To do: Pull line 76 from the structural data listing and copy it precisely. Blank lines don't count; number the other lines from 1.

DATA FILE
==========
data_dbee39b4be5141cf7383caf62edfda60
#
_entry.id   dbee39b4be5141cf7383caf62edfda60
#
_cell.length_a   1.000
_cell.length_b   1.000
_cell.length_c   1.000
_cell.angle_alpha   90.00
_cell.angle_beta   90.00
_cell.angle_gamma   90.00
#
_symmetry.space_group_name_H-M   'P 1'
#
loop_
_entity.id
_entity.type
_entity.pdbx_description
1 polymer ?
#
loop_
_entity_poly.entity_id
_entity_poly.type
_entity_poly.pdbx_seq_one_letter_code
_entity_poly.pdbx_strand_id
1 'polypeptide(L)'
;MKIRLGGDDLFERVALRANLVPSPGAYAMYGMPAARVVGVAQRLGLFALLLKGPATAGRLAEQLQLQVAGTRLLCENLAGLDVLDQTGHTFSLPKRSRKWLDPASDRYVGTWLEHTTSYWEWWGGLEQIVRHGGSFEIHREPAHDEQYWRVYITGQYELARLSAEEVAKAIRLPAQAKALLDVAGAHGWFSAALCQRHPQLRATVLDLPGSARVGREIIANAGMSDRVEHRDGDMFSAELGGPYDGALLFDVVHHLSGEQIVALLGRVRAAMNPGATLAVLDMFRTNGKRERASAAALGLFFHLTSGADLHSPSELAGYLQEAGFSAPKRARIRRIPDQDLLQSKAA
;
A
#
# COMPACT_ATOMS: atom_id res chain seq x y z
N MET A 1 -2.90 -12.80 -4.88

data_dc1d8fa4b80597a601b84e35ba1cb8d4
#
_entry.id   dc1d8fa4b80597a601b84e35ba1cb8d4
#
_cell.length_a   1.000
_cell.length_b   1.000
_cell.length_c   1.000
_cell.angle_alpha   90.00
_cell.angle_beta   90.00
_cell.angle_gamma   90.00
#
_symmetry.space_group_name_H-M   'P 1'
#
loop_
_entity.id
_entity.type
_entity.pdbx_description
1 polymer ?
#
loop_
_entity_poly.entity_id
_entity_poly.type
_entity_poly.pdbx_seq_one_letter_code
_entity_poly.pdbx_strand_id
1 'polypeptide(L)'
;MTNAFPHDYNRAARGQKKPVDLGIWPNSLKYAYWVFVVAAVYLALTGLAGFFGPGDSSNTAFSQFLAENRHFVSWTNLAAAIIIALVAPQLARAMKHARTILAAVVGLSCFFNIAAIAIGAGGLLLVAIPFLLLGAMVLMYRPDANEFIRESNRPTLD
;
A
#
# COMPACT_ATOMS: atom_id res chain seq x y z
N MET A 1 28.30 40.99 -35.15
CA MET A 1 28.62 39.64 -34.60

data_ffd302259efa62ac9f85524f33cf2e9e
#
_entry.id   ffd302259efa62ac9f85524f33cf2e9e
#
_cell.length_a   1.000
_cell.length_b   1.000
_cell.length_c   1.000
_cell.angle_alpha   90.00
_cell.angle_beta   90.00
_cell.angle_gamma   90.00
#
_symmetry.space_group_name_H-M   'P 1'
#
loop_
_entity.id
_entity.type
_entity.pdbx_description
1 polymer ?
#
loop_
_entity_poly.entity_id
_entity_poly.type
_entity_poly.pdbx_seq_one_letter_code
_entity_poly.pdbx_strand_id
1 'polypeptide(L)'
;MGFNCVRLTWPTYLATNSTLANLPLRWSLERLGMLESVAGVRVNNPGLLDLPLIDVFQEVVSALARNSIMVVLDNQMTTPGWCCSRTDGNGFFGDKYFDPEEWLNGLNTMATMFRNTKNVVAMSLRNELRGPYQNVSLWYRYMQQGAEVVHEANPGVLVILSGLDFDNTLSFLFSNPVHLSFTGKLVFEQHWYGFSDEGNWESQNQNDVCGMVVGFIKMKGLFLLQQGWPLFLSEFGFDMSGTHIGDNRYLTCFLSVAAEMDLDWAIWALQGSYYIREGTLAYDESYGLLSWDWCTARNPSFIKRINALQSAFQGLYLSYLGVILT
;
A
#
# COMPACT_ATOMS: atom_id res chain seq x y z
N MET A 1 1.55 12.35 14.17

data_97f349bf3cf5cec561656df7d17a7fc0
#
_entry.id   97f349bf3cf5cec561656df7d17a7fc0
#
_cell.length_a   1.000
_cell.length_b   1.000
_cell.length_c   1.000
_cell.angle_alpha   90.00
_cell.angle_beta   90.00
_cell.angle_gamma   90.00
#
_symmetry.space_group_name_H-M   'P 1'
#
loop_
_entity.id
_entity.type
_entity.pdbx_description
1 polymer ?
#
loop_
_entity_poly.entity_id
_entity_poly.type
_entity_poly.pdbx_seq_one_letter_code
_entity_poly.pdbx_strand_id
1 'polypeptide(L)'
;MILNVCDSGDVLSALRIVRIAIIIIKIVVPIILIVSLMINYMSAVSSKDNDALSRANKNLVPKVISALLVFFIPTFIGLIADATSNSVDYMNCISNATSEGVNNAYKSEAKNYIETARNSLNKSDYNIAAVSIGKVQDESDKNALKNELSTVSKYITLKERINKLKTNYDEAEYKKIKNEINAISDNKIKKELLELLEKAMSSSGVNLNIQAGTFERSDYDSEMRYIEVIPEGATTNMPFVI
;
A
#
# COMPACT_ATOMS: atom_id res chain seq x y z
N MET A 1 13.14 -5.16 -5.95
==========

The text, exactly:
#